The European Aviation Safety Agency has issued certification of Airbus’s Sharklet wingtip device for CFM-powered A320 family narrowbodies, the manufacturer announced Monday. Airbus said it expects the U.S. Federal Aviation Administration to issue its own approval “very soon.”
Airbus now expects its Sharklets to produce a fuel savings of roughly 4 percent—better than originally anticipated. “The annual greenhouse gas emission reduction per aircraft equipped with Sharklets will be approximately 1,000 [metric] tons of CO2—that’s equivalent to taking 200 cars off the roads,” added Airbus executive vice president of programs Tom Williams.
For the flight test campaign, A320s with both CFM56 and IAE V2500 engines have recently taken to the skies with Sharklets. Airbus expects the flight test program to accumulate some 600 flight hours over a nine- to 10-month period. Certification of the remaining aircraft/engine variants with Sharklets will follow “in the coming months,” said. Delivery schedules call for Malaysian low-fare airline Air Asia to become the first customer to take Sharklet-equipped A320s.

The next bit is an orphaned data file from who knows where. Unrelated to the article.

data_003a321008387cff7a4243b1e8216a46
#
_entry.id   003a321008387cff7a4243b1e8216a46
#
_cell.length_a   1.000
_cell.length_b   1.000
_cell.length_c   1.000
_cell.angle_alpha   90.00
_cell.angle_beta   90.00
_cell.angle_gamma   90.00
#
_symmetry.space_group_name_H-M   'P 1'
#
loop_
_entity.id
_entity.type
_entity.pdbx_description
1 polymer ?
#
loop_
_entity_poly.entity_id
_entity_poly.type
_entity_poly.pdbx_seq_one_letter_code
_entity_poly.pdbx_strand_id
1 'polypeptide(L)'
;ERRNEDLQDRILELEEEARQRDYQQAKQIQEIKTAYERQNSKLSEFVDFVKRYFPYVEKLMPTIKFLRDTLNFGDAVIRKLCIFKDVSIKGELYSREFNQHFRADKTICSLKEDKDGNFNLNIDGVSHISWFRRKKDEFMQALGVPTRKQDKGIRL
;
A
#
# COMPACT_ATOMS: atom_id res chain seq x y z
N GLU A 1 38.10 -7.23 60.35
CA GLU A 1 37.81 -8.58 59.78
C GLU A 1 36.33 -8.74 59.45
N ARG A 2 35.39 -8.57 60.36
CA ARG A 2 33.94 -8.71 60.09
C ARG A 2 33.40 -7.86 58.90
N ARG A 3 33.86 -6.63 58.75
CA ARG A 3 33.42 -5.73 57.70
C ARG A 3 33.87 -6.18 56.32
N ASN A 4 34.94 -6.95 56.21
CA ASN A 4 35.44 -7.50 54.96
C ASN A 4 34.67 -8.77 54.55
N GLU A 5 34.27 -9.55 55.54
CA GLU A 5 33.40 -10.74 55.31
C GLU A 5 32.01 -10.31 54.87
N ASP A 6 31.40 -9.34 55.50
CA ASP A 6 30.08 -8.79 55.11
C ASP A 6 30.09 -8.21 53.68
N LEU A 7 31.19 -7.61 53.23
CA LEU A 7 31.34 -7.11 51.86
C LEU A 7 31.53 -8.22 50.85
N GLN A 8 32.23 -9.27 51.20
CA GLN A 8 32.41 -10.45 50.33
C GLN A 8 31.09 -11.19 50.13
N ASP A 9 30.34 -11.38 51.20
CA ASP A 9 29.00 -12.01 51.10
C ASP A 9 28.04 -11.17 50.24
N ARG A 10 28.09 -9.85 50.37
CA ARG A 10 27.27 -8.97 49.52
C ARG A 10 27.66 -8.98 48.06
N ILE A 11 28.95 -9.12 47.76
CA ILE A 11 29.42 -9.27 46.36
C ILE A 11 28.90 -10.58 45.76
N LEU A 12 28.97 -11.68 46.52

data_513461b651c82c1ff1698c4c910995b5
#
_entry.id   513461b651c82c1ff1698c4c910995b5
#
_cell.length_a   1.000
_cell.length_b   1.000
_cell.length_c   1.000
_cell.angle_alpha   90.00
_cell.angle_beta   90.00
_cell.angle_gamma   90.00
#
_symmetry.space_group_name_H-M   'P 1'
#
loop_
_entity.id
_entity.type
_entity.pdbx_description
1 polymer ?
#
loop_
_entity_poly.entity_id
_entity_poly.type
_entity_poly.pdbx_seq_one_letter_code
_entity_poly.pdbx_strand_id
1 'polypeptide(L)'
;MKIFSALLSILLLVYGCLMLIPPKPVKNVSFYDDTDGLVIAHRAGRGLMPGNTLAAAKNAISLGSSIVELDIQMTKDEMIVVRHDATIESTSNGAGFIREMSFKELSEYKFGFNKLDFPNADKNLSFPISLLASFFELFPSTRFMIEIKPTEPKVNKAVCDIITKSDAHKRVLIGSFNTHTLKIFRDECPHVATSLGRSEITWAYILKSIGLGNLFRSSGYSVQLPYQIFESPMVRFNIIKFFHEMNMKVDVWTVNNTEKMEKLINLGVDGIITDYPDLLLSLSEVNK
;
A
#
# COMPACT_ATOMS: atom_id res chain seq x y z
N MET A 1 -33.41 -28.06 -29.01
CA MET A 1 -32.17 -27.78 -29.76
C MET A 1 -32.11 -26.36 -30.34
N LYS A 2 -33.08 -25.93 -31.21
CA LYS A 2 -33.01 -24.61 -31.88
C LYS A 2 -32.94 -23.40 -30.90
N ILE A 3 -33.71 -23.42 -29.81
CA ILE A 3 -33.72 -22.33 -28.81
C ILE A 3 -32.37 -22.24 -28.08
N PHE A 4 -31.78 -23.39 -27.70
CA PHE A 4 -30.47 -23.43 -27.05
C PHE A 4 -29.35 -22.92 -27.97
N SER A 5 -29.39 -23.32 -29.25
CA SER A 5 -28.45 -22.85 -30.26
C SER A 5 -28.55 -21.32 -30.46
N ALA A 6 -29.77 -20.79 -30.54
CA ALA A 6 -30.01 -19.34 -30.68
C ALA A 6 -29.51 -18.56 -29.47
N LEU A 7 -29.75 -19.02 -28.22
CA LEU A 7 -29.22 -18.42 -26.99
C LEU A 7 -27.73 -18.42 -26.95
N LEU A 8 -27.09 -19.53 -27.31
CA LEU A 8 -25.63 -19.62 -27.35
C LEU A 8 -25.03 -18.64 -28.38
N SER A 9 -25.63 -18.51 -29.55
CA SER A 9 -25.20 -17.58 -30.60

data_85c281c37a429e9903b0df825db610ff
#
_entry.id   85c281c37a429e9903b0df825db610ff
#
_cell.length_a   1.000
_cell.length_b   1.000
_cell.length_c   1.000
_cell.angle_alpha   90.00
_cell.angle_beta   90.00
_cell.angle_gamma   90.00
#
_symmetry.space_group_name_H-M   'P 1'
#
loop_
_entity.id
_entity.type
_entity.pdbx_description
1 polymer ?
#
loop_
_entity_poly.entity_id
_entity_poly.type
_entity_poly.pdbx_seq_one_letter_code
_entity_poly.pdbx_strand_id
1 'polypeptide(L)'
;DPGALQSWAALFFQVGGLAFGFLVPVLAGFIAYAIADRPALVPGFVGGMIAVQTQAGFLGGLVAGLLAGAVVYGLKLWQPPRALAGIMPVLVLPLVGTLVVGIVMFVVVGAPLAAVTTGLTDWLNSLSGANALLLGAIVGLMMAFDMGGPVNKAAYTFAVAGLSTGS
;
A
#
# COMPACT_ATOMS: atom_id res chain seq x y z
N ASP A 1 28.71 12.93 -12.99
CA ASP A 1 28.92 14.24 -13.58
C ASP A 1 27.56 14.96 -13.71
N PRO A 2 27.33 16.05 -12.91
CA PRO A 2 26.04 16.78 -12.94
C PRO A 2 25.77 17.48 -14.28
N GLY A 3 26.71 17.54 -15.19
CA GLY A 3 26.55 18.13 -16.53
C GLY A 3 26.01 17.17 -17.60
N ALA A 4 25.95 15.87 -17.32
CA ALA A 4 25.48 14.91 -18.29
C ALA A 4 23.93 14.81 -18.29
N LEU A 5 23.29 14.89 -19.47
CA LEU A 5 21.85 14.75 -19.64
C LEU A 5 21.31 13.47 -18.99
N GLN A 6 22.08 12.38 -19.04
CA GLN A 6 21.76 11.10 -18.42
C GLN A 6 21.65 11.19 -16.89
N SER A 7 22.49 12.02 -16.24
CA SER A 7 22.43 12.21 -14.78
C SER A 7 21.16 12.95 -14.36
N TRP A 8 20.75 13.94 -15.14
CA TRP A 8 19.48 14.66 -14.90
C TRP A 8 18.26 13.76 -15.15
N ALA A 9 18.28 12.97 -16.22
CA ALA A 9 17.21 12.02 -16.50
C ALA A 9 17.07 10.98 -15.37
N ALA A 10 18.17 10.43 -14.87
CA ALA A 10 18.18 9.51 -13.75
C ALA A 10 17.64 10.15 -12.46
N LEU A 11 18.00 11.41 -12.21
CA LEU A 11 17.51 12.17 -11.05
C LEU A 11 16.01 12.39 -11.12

Attached to the A320’s wingtip during the assembly process, the composite Sharklets stand 2.4 meters (7.87 feet) tall. Along with cutting fuel burn and emissions, they will add around 100 nm range and allow for a payload increase of up to 450 kilograms (992 pounds). Airbus plans to offer Sharklets as an option on new-build aircraft and as standard equipment on the A320neo family.